Librarian Terrill Scott serves up cookies and juice after several kids took part in a video call with the Royal Tyrrell Museum in Drumheller

Librarian Terrill Scott serves up cookies and juice after several kids took part in a video call with the Royal Tyrrell Museum in Drumheller

Agassiz kids dig dinosaurs

New age technologoy meets ancient life at Agassiz library

There are two things that most kids really dig — new age technology, and dinosaurs.

And last Friday, the two came together at a special event at the Agassiz Library. Kids were invited to gather around the big screen and take part in a video conference call with the Royal Tyrrell Museum in Drumheller, AB. They waited patiently as the time ticked down to the wire, and were rewarded with a real, live, host.

Adrien Jamieson came on screen, and took the kids on a virtual tour of the museum, almost 1,000 km away. Through today’s high definition cameras and technology, the kids were shown a close up view of items they may not get a chance to see back at home, including a sample of an Albertasaurus’ serrated teeth.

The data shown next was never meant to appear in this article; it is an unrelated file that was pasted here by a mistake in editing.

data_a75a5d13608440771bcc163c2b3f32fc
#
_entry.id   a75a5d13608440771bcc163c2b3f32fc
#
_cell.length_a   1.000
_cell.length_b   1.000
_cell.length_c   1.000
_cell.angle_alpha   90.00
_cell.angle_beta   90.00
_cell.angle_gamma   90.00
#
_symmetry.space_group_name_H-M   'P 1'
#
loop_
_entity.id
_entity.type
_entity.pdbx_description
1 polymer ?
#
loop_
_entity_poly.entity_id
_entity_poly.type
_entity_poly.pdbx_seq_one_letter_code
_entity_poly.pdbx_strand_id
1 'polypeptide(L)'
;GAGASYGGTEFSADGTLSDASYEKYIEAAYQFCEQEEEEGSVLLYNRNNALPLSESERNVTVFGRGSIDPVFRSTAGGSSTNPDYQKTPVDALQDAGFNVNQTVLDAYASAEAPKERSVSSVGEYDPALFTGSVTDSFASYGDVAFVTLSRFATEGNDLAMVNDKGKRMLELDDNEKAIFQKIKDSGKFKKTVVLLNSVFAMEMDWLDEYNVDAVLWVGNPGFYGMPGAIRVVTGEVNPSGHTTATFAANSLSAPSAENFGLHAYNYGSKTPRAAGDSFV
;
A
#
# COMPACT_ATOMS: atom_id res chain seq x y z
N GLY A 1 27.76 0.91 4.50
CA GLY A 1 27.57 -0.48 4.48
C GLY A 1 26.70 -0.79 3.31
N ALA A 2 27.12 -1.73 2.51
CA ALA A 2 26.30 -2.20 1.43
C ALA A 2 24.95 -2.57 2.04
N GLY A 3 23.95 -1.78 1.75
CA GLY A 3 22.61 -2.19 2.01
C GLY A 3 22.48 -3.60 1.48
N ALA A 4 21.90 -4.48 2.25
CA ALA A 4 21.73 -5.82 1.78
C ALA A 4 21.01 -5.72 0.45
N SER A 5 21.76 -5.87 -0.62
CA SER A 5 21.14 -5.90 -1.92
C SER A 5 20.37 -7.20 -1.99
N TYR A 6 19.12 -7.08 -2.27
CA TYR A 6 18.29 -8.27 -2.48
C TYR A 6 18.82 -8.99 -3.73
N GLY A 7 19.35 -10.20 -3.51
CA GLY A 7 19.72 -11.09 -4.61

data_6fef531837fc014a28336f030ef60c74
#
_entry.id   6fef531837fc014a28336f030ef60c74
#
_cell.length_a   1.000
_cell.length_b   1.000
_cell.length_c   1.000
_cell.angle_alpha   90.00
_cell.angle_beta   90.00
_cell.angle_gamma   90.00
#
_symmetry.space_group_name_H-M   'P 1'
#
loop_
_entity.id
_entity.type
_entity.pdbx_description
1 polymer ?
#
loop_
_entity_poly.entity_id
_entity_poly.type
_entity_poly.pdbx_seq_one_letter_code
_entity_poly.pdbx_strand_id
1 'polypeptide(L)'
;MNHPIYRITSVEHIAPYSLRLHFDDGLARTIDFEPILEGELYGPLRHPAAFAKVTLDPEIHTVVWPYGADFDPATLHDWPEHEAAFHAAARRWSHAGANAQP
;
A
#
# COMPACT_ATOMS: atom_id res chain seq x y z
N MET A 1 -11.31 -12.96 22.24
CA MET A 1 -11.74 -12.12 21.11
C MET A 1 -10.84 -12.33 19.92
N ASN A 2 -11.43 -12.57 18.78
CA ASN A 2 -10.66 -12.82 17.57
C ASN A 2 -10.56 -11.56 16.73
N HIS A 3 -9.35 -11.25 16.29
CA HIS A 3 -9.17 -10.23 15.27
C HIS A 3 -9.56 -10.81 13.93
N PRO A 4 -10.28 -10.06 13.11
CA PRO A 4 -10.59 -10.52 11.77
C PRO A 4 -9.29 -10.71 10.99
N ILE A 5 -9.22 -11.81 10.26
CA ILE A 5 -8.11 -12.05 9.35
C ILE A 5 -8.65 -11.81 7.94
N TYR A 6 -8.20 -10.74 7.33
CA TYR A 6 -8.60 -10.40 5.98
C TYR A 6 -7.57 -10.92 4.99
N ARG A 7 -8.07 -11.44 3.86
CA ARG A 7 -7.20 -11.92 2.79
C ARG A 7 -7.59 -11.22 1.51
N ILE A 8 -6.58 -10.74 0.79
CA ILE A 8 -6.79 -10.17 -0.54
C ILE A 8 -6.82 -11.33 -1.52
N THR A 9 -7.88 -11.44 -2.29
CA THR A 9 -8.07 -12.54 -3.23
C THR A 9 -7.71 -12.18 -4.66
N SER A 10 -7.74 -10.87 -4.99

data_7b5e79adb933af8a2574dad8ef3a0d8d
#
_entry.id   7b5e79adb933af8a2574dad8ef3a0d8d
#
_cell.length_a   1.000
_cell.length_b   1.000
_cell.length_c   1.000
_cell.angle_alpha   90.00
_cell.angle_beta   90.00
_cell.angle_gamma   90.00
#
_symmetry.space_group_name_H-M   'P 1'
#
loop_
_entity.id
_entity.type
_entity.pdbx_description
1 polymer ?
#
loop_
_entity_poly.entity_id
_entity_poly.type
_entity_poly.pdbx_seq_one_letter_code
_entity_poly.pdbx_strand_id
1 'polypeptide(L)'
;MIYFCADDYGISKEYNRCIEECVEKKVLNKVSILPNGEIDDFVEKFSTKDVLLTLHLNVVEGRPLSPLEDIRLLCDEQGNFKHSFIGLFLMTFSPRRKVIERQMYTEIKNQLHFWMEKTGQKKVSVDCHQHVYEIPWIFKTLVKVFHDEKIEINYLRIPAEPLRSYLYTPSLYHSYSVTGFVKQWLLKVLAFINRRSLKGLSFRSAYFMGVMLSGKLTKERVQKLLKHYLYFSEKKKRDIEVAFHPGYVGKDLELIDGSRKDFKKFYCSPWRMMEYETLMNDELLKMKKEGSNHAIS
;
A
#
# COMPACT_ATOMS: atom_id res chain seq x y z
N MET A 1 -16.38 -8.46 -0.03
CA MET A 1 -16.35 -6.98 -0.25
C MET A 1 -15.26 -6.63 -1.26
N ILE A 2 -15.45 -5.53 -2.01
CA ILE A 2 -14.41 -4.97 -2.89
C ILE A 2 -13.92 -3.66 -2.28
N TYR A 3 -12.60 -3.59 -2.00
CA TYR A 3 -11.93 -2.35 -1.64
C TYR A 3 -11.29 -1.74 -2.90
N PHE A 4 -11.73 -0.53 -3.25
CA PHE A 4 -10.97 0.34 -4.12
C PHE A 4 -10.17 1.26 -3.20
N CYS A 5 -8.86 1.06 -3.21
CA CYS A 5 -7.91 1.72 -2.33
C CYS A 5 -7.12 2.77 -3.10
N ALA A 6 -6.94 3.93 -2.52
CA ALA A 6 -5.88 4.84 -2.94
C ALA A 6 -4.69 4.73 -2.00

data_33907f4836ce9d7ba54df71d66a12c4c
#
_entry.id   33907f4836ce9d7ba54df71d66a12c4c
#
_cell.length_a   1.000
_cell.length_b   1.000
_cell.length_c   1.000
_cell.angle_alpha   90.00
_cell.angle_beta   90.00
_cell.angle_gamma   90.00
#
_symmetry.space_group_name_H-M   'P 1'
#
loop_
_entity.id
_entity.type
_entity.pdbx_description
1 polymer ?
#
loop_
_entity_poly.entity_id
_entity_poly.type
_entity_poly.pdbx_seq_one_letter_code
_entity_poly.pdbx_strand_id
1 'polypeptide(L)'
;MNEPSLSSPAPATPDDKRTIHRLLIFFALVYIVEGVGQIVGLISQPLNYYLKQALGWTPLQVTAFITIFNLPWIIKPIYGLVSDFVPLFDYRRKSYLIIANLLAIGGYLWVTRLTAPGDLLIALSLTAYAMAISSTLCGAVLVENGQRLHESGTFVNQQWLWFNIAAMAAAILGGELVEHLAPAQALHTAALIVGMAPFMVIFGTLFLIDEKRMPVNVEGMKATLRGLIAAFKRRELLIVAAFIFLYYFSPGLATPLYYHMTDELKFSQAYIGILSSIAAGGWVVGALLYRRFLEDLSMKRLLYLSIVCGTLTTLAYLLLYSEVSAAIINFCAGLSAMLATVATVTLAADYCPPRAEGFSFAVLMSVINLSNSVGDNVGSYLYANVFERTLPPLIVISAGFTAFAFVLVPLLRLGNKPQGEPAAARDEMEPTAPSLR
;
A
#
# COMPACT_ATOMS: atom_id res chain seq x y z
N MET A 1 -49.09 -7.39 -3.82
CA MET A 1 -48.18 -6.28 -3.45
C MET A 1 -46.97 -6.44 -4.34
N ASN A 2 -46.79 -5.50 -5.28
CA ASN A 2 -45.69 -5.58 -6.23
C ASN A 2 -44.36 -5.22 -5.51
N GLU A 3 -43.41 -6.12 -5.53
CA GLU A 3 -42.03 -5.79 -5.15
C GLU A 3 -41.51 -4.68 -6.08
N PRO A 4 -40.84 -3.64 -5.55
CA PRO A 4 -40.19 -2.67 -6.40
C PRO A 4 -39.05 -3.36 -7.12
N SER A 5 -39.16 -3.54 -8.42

And when they were done with the tour, Jamieson took the group back in time — way back to the dawn of time.

They learned about bone beds, family herds, asteroids and fossils all along the way. Fossils, for example, can take anywhere from six months to two years to excavate once they’re identified.

When the video call was over, and Jamieson was gone, the kids were able to enjoy some dinosaur cookies and swamp water, courtesy of librarian Terrill Scott. And after that, they were welcome to stock up on books about all things ancient, from dinosaurs to fossils and everything in between.

 

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